For example: the shopping trips. OH MY GOD THE SHOPPING TRIPS. "Ooh, my mother, brother and step-father are all dead - might as well go and get some nice clothes and some make-up!" "Hm, boring old Darius made us stop to look for food and water, might as well pick up some magazines!" "Ooh, I might be going to a sanctuary soon, I really need a special dress for this occasion!" ...I just wanted to scream out loud so many times. I understand that there would always be a desire there, to just walk into any shop you wanted and take all of the things that you desired. I understand that, really, I do. But deciding to pick up tiaras and flip flops just does my head in. If anyone in their right mind decided to do that the second the world started to end, they would deserve to be eaten from the inside out by tiny aliens.
Furthermore, the make-up! I lost count of the amount of times that this girl decided to reapply her make-up, or pick up more make-up, or panicked about how her face looked. At one point, she questioned her priorities, saying "Mobile, friends, Caspar. Priorities, Ruby." ...Retrieving her mobile phone from Zach's house was her top priority: not her family, not herself, not how they were going to have enough water and food to survive forever. If you're in a apocalypse, please don't bother with make-up, it's not a logical thing to do. No one is going to care what you look like, especially when you end up dead because you just wanted to spend a bit longer searching for the perfect lipstick so you forgot to find food or drinkable water.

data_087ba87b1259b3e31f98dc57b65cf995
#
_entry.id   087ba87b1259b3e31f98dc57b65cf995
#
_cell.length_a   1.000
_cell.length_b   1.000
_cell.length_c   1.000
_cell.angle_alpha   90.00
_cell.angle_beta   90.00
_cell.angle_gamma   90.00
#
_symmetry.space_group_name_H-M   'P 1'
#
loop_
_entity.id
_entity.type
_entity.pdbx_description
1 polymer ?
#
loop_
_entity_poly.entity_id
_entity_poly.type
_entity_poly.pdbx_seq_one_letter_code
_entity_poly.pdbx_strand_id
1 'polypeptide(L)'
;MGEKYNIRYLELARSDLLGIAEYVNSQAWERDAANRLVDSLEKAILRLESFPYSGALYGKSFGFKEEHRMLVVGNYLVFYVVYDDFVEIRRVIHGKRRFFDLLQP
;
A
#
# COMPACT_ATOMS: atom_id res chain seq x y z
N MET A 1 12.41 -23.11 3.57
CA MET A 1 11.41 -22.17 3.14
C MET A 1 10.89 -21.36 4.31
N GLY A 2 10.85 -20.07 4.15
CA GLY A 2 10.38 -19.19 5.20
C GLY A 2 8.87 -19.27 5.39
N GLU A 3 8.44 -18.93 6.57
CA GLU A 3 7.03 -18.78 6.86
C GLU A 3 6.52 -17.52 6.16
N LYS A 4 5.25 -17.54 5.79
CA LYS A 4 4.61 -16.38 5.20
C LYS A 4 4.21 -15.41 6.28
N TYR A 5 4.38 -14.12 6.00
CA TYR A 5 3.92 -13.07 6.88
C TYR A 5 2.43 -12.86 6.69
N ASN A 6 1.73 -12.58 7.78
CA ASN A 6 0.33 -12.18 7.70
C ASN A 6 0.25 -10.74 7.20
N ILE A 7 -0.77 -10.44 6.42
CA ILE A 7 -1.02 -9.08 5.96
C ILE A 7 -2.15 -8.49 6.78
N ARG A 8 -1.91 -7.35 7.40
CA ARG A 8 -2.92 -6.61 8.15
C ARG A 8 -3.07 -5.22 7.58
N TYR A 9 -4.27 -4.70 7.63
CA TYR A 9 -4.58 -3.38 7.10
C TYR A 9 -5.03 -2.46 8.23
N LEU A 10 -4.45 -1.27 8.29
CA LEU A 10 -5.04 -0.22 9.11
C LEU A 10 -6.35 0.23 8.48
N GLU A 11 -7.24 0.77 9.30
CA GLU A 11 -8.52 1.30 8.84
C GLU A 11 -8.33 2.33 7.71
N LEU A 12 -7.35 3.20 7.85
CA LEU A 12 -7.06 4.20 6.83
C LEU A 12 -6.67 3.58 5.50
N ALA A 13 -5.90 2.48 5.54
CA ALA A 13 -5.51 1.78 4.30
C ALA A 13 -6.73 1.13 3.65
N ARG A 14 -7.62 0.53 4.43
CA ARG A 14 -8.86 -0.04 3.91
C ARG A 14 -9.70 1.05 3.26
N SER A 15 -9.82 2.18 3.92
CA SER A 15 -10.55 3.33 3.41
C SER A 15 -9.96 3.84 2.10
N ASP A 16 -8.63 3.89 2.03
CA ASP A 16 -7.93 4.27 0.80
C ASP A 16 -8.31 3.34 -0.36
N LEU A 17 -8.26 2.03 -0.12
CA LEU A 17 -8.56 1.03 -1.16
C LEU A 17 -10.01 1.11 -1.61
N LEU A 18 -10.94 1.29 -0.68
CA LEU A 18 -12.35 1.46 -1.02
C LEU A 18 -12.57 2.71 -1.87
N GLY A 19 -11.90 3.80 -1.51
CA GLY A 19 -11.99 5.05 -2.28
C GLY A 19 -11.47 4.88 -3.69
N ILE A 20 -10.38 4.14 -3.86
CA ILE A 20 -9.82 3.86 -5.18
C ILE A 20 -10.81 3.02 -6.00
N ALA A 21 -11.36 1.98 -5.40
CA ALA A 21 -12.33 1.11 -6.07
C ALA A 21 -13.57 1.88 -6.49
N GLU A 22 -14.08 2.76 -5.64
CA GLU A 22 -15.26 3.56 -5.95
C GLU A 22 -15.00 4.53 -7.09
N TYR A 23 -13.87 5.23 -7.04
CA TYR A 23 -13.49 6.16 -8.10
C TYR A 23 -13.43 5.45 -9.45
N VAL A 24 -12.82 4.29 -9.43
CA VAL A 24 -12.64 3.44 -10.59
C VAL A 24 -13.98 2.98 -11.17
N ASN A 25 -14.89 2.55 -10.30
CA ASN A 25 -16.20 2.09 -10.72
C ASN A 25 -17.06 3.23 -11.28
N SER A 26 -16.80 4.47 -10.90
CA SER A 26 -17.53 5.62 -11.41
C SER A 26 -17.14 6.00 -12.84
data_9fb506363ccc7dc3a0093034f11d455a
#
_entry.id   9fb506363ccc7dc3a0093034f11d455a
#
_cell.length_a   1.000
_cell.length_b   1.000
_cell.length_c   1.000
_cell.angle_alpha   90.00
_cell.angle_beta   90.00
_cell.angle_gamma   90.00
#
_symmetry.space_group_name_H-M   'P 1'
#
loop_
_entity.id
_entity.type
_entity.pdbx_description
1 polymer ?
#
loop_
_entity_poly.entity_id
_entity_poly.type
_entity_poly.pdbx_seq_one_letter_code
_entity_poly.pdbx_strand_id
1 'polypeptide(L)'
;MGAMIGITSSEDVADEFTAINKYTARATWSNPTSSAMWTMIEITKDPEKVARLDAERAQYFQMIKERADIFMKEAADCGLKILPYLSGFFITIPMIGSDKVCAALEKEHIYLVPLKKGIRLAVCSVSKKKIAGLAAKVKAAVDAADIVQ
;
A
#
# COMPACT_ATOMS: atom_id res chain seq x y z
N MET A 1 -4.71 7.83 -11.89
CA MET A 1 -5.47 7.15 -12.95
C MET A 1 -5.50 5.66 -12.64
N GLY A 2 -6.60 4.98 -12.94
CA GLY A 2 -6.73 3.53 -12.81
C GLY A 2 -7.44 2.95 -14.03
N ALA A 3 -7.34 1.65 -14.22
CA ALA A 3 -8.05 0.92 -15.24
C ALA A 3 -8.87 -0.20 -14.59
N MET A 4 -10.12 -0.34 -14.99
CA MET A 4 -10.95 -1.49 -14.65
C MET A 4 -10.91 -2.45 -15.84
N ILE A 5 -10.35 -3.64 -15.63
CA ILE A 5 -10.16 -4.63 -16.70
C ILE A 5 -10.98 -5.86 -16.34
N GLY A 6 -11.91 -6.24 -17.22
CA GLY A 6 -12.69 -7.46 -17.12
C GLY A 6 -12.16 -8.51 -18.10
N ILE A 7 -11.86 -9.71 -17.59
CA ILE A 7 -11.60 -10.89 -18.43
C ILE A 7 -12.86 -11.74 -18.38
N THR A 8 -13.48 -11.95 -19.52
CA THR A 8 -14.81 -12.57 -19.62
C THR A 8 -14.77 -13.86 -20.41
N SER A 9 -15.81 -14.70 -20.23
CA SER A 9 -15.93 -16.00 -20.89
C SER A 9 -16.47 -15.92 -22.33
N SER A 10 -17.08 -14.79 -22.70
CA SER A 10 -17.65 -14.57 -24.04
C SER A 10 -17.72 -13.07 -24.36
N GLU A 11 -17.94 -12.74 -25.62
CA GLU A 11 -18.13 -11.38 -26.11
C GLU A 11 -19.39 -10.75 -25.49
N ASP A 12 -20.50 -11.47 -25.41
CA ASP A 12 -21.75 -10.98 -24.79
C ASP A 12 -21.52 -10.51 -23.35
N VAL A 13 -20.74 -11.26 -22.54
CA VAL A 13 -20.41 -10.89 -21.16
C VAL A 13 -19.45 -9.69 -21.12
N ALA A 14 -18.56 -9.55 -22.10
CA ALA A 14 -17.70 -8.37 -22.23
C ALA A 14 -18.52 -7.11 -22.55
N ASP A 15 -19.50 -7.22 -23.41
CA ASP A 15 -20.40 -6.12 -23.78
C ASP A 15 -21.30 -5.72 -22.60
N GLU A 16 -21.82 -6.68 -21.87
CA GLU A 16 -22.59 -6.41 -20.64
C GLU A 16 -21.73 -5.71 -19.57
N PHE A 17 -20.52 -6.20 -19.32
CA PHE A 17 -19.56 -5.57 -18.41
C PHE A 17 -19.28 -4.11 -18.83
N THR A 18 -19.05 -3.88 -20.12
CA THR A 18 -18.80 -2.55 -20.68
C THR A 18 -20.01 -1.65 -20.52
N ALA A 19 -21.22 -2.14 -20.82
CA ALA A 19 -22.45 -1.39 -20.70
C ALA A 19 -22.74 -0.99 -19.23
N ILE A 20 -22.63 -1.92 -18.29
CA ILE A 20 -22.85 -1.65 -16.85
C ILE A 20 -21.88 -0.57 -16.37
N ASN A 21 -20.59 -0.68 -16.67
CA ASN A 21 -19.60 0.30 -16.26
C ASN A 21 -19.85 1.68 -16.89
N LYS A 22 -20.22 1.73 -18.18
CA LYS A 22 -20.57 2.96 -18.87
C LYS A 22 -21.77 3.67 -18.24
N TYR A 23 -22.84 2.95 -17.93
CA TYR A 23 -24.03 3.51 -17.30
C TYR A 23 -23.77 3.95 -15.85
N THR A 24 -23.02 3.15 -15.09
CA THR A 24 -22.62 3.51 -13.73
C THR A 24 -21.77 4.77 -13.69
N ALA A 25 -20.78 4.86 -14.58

The final thing that really annoyed me about this character was her completely and utterly judgmental attitude. Darius Spratt saves her when she faints, offering her water, and all she can think is "Speccy, spotty, spoddy, nerdy, nobody freak. [...] Girls like me don't even acknowledge the existence of boys like Darius Spratt. It's a basic law of nature." She isn't grateful to him for offering her a drink after she's fainted, she just internally complains about the fact that there is peanut backwash in the liquid. Then later on, when Darius calls her a bully and a snob, both characteristics that I think she displayed multiple times throughout when in relation to him, she has the audacity to be completely shocked and offended.